What's up at Ravens March.

Vintage pens-Handmade books-Silly statements


Posted by Dirck on 16 July, 2012

I occasionally wander off into slightly philosophical places when making entries here, and perhaps even into tedious biography.  How about today I combine the two?  Yes, that sounds very economical!

I was cataloguing the recent arrivals, as mentioned last week, and since my cataloguing is (unsurprisingly) based upon paper and the original optical drives, I had an actual book in front of me, and a direct indication of the number of pens I’ve got in terms of thickness of pages.  For not the first time, I shook my head and muttered under my breath, “Say, that is a lot of pens.”

Usually, that’s where I leave things lie, but in this case, there was one of those silly Hollywood echo chambers in effect, and for the next hours or so I was presented with my own inner voice chanting, “Lot of PENs, lot OF pens, LOT of PENS, lot….”  Introspection was almost unavoidable.

I won’t enhance the tedium by laying out the exact stages of this inner perambulation, and simply cut to the chase.  While the utility, beauty, engineering prowess and (in many of the cases in my collection) remarkable longevity of fountain pens are all contributing factors, my tiny psychosis has its genesis in a trauma in years past.  Back in the 1980s and ’90s, when I had but only one habitual pen, there was more than one occasion on which the following item of comedy was rather too true for comfort:

In fact, when this sketch first aired, the following week was filled with friends who on sighting me called out, “Hey, did you see The Kids in The Hall?”  Ho ho, yes.  However, the trauma of misplacing one’s only decent pen is not to be minimized; it’s somewhere between misplacing a book you’ve almost finished reading and mislaying a pair of glasses.  The world doesn’t turn upside down, quite, but gravity seems to lie somewhere other than down and there’s a degree of distraction as one tries to work out where it might have gone.  Is it down inside the couch?  Might I have stepped on it out on the lawn?  Did I set it down in the grocery store?  I’m going to go look in the magazine rack again.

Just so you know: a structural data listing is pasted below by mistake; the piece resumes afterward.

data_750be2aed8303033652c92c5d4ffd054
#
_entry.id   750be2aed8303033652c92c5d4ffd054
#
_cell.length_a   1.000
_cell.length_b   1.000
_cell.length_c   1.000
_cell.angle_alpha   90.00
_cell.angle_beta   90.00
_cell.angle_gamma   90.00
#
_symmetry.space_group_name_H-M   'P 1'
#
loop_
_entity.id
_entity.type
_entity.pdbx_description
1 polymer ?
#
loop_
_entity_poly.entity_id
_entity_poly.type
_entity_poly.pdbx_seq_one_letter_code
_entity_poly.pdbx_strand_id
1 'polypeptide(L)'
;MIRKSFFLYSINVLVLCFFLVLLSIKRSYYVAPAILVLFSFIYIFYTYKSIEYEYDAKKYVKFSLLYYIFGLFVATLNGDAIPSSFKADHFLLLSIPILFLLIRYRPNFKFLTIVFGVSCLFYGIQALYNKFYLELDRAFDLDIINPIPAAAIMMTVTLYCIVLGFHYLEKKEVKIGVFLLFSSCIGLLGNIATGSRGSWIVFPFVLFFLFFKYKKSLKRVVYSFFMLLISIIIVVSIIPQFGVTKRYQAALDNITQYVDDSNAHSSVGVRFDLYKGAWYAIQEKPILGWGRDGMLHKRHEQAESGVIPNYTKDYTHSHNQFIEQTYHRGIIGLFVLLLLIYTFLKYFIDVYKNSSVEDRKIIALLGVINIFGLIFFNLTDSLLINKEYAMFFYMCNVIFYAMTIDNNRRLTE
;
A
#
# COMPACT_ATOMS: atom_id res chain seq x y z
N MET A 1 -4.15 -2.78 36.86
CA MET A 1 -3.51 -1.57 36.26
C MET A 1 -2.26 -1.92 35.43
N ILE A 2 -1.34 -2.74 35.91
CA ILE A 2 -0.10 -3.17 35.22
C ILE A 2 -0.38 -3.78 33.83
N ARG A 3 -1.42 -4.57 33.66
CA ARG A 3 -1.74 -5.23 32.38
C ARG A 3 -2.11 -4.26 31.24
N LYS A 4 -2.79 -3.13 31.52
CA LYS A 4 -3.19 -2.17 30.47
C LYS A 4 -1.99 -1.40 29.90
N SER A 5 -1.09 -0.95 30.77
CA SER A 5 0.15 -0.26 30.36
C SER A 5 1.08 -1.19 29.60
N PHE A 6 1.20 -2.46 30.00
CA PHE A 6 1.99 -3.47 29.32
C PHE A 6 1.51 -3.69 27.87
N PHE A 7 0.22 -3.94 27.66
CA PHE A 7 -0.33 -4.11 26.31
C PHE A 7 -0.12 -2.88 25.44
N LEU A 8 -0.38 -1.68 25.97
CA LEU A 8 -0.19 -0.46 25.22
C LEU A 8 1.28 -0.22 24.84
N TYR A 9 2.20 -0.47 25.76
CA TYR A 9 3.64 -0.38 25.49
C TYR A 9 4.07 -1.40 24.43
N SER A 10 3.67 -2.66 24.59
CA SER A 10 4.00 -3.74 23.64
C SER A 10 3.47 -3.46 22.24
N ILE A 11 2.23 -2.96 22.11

My current approach to fountain pen use is rather different.  While I do get a little askew when I can’t think immediately where a pen I thought was in my pocket has gone, the grosser effects of the loss are moderated.  I am very fond of all my pens (almost), but the somewhat promiscuous way I swap from one to another reduces the attachment to any specific pen, and with the reduction of attachment comes a reduction in the potential terror of loss.  By keeping a swarm of pens, I insulate myself from the shock of loss.

This revelation doesn’t do me any real good, alas.  While I have reduced my attachment to individuals, the attachment to the mass of them keeps me from claiming any virtue of a Buddhist sort and puts a new phobia in my way (Thieves!  Fire!  Sudden Celluloid Crumbling Syndrome!).  The Freudian catharsis has definitely not occurred, and I don’t see any impending end to my collecting ways; two online purchases of an extremely small sort have come since I formulated this realization.

However, understanding one’s own nature is a positive good, even if it’s without practical application.  I’m a slightly and non-demonstrably better person than I was a week ago.  Jolly good.

Today’s pen (a date-specific gift, with some extra attachments involved): Pilot Vanishing Point
Today’s ink (which I am rather fond of): Herbin’s Bleu Myosotis


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